Egyptian walking onions
Serpentine garlic

This year has turned out to be a superb one for onions, although earlier in the year we did think that the overwintered sets were going to a disaster. A few did flower and set seed or bunch into something more akin to shallots but on the whole we have had a good crop.






The same cannot be said for the garlic. We gathered plenty of bulbs but they are all on the small side. Many of them also had bulbils forming halfway up the stems.






The veg in the containers in zone 1 alongside the kitchen/bathroom extension are doing well and an experiment in growing peas at the back of the gro-beds has been a great success. We have been having peas, peas and yet more peas for lunch! The lettuces have all been eaten and the tomatoes and squashes are now taking over the beds.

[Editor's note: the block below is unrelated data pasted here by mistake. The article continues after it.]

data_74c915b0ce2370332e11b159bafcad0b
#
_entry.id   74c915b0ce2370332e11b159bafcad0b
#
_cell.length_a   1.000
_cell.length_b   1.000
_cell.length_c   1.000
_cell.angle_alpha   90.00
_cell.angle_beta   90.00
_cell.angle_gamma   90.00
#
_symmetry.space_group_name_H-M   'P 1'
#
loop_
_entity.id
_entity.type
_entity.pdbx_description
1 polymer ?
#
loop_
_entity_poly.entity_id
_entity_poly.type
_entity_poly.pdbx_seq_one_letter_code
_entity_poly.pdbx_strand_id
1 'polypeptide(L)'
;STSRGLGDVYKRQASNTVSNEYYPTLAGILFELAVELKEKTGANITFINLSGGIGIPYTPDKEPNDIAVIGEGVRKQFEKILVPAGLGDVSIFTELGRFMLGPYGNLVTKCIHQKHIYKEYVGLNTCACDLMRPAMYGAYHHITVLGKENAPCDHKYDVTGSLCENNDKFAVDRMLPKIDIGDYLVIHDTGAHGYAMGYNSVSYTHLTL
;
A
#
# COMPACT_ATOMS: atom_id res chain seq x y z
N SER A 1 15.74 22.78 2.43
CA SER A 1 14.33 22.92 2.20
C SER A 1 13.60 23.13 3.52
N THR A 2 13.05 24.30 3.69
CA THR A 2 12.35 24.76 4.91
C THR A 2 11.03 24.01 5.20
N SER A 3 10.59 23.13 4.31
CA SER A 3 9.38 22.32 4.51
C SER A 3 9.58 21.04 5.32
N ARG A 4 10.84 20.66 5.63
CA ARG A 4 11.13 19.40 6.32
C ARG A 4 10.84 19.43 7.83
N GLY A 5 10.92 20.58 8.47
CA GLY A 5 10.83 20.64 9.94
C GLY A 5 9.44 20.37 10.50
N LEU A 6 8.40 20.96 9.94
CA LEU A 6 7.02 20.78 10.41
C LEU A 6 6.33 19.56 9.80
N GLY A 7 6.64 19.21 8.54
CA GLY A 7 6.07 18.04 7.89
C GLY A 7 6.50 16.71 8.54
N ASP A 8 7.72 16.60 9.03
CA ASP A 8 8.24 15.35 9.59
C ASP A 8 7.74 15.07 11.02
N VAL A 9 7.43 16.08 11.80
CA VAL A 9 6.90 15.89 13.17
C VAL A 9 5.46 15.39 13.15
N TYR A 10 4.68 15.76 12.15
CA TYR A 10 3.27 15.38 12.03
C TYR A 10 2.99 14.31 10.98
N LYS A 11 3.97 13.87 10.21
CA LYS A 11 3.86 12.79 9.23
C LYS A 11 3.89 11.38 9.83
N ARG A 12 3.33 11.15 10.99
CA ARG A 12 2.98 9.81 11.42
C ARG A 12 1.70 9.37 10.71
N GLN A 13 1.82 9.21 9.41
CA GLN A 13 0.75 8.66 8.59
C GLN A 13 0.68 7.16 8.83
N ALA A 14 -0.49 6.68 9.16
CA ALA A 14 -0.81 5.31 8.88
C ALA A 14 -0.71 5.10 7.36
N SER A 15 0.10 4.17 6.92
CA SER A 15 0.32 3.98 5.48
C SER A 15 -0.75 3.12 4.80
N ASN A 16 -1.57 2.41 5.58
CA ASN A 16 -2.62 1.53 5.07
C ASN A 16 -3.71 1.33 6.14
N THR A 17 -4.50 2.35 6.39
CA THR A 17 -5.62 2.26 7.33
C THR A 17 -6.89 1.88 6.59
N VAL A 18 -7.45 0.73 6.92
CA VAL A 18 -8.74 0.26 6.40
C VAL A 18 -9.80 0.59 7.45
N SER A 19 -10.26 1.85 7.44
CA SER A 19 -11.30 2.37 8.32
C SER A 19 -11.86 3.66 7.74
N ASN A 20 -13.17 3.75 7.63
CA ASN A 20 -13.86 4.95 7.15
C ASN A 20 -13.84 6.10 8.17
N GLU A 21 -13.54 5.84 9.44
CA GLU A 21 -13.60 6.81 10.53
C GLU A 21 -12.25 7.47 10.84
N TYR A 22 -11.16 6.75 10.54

The chillis in the pots have finally sprung into action following the hot weather and it is onwards and upwards for the the runner beans. The problem with the beans is that they are so tall they are crawling across the kitchen roof. We shall either have to resort to ladders to harvest the topmost beans or leave them until the end of the season when they can be collected for seed for next year.

Peas, potatoes and cabbages are still the main crops at the moment with a few carrots and beetroot. As mentioned in the June posting the cabbages were very poor last year but have made up for it in 2016. Cauliflowers are the complete opposite. In 2015 we had several 4 pounders but this season we were lucky to have enough for a couple of meals - and the colour was weird. There is white cauliflower, cream cauliflower, green cauliflower and purple cauliflower. But we found a couple of mostly white with purple splodges caulis in our garden. It was in an area where self seeded stuff is allowed to grow so we're wondering if it's a cross between a white cauli and purple sprouting broccoli - or just a mutant! Disappointingly, the colour disappeared on cooking as is often the case with purple coloured veg.



Escaping horseradish